sparge

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sparge

Postby johnnynothumb » Sun Mar 16, 2008 6:35 pm

what is the optimum amount of time to pull your second running?
After ramping up the temp in my grain to 170` and resting for 15 min
I started the drain and im getting gallon every 30 min.and pulling 3-4.5 for boil
Can the flow rate increase ????
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Batch Sparge?

Postby slothrob » Mon Mar 17, 2008 11:07 am

It sounds like you doing a Batch Sparge.
In that case there is no optimum speed. The sugar should all be in solution and you are simply draining the tun. You scan drain as fast as your system will allow, but not so fast as to get a stuck sparge. Takes me about 10 minutes.

Fly Sparging is definitely rate dependent.
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Re: sparge

Postby billvelek » Tue Mar 18, 2008 12:29 pm

johnnynothumb wrote:what is the optimum amount of time to pull your second running?
After ramping up the temp in my grain to 170` and resting for 15 min
I started the drain and im getting gallon every 30 min.and pulling 3-4.5 for boil
Can the flow rate increase ????
What are you using for lautering? ... because there is no way that I could possilby tolerate a rate that slow, even if I were fly sparging. Hell, for a 5 gallon batch including boil off, you'd need almost 3 hours. Is that really typical, or did you have a 'stuck' sparge? I have a ten foot long stainless steel hose coiled in the bottom of my rectangular ice chest, and I'll bet it drains a gallon in about a minute or two. It drains like I just unplugged the ice chest to drain ice water. And it's probably almost as fast even when I use oatmeal, rye, or wheat flour without hulls. It's just awesome; I highly recommend it. Of course, you could probably get just as good results with a false bottom. As for actual design, my system is set up for batch sparging; it wouldn't work well for fly-sparging because of the inevitable channeling that would result, and my efficiency would drop through the floor. I think your first real decision is whether you want to fly sparge or batch sparge, and then get the right equipment. I like batching; it's MUCH easier, quicker, doesn't require fancy equipment for sprinkling sparge water or a properly designed manifold, and I think my efficiency probably doesn't drop more than a few percentage points..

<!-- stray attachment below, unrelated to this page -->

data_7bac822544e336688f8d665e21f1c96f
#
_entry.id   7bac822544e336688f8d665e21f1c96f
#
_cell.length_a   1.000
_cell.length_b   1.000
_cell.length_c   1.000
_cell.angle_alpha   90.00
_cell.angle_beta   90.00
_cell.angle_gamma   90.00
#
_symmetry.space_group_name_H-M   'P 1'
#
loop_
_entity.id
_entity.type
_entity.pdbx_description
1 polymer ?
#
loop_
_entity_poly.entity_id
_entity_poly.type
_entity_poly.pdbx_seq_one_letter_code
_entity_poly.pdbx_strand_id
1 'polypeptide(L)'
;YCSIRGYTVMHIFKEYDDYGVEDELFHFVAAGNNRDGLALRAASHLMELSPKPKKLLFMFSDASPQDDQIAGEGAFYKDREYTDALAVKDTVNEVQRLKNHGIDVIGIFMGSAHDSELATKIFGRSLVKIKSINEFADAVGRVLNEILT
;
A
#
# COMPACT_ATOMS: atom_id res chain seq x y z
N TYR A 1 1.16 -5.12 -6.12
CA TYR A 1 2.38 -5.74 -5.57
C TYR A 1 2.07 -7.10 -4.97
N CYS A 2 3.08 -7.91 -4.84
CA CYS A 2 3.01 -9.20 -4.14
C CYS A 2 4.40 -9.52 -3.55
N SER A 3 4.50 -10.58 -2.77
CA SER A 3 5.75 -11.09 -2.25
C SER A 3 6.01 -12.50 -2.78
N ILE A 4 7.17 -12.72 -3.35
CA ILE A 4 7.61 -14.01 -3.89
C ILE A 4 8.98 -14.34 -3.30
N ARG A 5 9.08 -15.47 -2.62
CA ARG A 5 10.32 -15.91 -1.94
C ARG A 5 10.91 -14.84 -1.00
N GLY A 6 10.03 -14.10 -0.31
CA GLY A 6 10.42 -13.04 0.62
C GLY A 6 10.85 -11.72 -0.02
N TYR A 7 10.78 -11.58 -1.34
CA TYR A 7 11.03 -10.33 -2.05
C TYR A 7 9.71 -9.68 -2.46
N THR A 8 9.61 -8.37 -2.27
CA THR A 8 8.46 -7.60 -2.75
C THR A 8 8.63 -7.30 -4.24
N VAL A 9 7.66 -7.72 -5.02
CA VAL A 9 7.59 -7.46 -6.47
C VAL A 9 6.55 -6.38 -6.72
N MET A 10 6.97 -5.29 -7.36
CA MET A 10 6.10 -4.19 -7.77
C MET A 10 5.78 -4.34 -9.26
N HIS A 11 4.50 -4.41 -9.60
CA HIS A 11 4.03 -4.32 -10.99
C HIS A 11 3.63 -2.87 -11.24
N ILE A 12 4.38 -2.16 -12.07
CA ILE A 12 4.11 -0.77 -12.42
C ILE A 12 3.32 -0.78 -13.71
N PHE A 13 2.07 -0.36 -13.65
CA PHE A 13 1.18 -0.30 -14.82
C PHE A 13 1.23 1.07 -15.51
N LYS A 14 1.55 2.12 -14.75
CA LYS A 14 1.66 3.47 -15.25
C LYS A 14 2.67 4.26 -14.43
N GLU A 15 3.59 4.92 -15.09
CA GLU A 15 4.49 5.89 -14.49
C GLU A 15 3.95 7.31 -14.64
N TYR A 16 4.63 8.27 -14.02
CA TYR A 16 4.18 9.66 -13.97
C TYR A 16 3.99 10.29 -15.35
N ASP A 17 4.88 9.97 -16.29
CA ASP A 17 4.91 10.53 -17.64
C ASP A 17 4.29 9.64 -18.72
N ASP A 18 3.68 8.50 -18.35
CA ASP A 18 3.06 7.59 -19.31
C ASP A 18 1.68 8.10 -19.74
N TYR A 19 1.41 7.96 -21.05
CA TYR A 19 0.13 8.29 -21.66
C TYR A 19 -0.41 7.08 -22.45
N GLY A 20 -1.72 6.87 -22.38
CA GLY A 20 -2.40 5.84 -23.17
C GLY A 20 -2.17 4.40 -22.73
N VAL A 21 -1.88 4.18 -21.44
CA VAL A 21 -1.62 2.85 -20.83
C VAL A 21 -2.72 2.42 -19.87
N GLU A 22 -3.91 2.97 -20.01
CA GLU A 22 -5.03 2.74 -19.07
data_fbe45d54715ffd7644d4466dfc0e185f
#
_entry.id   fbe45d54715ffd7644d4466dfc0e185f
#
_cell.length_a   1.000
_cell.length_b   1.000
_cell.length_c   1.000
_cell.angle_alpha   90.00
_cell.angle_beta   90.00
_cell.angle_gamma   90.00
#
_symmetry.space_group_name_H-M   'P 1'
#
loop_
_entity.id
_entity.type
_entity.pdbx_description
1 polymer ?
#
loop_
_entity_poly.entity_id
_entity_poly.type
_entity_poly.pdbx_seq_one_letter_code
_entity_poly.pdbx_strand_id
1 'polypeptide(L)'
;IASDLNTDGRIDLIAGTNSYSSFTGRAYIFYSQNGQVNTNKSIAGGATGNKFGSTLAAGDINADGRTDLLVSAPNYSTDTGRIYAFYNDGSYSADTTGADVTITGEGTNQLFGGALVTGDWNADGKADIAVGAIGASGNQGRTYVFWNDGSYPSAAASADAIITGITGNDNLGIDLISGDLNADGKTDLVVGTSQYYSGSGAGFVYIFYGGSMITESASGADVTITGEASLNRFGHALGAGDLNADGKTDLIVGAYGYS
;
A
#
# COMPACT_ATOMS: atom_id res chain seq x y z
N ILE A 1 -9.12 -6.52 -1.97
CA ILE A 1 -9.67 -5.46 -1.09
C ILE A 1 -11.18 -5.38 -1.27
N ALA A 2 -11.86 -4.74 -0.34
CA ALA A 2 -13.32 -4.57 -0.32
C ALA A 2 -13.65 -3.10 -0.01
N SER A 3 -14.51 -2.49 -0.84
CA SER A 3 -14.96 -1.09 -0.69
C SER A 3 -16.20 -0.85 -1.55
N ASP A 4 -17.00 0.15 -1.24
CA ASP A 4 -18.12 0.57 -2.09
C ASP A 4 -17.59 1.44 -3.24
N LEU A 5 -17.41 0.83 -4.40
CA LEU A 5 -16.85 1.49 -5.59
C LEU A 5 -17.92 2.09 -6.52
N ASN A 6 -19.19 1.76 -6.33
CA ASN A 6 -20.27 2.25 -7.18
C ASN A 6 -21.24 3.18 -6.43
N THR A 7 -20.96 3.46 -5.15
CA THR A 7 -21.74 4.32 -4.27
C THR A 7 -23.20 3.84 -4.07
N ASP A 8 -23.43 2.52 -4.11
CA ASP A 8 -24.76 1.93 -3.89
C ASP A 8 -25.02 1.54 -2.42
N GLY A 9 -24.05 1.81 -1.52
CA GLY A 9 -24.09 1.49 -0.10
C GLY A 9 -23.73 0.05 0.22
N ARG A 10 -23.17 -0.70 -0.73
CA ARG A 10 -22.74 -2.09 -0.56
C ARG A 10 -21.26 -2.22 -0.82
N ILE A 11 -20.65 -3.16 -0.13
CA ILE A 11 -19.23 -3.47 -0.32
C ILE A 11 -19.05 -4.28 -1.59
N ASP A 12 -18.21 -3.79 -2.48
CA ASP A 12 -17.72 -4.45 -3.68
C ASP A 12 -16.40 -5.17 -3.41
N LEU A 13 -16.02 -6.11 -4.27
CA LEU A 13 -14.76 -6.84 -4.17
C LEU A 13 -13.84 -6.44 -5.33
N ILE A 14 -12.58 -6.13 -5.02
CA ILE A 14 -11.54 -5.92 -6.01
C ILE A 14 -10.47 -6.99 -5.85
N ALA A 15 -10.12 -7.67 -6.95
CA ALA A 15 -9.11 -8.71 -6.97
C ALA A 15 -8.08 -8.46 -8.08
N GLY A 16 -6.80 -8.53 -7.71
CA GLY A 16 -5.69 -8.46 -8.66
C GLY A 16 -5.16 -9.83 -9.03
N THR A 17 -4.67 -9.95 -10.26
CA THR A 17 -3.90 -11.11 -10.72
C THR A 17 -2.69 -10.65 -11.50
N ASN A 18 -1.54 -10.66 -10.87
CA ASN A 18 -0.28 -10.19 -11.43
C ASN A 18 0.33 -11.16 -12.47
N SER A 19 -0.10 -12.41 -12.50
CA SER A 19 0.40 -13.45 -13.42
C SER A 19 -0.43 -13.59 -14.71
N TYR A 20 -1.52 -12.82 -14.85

Cheers.

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Batch Sparging

Postby slothrob » Tue Mar 18, 2008 1:59 pm

+1 Bill!

Heck, I've been averaging close to 90% efficiency batch sparging lately :shock: I think I need to dial back the mill a bit or try wetting my grain because I'm flirting with a stuck sparge. I've been lucky so far, but it's gonna bite me someday.

It hadn't occurred to me that that could be his problem, I thought he was just asking if it was OK if he drained faster. A good braid may be his answer.
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re:sparge